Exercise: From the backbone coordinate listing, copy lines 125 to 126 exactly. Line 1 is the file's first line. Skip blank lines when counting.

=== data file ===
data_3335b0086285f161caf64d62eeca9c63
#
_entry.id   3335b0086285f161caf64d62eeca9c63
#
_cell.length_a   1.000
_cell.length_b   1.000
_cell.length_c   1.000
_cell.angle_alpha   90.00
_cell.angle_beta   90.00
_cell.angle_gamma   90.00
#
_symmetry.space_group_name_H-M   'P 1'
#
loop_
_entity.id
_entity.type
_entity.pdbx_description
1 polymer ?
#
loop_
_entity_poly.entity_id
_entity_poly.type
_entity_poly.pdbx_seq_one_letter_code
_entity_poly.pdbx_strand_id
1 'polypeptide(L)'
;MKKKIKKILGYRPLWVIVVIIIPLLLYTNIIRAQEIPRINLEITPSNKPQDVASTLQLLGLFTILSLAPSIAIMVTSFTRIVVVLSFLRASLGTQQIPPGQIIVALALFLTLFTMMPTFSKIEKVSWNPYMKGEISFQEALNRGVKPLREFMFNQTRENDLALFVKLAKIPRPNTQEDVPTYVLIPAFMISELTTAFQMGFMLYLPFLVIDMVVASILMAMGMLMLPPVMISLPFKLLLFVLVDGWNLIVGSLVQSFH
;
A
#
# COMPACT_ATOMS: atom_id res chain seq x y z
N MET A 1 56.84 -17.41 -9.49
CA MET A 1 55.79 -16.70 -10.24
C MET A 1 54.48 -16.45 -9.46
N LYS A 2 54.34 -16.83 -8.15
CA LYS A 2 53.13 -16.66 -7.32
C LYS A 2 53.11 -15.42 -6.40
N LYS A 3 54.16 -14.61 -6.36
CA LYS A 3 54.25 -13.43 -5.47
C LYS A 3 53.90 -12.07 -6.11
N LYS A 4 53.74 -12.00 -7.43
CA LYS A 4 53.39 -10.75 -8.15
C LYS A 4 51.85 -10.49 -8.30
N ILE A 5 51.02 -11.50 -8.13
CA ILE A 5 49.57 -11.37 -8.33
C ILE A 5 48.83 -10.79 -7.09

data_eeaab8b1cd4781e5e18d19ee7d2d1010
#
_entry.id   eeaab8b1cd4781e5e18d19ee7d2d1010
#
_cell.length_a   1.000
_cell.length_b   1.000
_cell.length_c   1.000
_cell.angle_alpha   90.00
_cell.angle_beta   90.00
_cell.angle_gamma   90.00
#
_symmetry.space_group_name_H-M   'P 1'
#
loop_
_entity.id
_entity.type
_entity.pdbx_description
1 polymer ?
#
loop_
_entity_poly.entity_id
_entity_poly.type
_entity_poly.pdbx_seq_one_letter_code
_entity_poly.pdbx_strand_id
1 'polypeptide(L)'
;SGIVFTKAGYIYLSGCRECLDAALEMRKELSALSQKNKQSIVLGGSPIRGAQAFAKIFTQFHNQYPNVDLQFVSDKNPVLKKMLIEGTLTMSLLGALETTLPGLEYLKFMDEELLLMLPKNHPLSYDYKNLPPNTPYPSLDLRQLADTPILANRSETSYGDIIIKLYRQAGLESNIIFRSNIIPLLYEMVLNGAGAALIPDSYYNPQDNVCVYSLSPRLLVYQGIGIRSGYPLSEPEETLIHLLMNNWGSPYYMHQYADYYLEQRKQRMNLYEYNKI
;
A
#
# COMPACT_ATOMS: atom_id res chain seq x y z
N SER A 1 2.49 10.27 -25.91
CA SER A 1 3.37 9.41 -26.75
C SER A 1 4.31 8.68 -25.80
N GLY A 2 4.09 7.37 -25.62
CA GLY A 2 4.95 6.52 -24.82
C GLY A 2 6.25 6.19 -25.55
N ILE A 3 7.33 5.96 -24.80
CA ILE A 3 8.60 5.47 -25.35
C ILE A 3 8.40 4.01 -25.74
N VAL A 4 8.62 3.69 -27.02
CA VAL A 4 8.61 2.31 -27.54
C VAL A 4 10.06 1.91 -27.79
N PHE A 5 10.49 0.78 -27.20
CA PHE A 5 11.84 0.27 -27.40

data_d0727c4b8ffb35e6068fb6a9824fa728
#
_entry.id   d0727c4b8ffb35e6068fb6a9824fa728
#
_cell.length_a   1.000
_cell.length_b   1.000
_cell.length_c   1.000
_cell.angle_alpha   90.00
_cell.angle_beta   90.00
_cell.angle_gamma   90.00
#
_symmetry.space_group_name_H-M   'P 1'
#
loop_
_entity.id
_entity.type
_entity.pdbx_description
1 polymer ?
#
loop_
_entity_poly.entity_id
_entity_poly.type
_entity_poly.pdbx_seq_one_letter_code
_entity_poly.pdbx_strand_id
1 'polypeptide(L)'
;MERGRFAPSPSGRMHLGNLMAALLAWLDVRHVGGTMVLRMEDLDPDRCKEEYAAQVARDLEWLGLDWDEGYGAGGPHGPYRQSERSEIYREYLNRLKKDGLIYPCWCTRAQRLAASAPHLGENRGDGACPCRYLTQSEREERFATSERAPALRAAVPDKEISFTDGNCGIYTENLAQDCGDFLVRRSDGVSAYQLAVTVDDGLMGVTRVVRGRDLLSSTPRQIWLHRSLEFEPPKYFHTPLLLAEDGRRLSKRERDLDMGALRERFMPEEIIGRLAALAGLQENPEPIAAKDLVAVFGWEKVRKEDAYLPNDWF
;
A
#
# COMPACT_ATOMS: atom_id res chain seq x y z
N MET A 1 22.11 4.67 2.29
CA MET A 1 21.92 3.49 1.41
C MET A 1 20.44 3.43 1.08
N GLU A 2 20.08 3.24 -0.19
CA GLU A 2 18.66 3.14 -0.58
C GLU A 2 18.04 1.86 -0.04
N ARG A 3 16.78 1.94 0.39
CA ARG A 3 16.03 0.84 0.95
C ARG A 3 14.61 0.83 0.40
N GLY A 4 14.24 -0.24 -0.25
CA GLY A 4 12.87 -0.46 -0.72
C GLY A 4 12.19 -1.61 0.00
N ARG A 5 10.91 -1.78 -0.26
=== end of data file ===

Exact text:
C GLU A 2 18.04 1.86 -0.04
N ARG A 3 16.78 1.94 0.39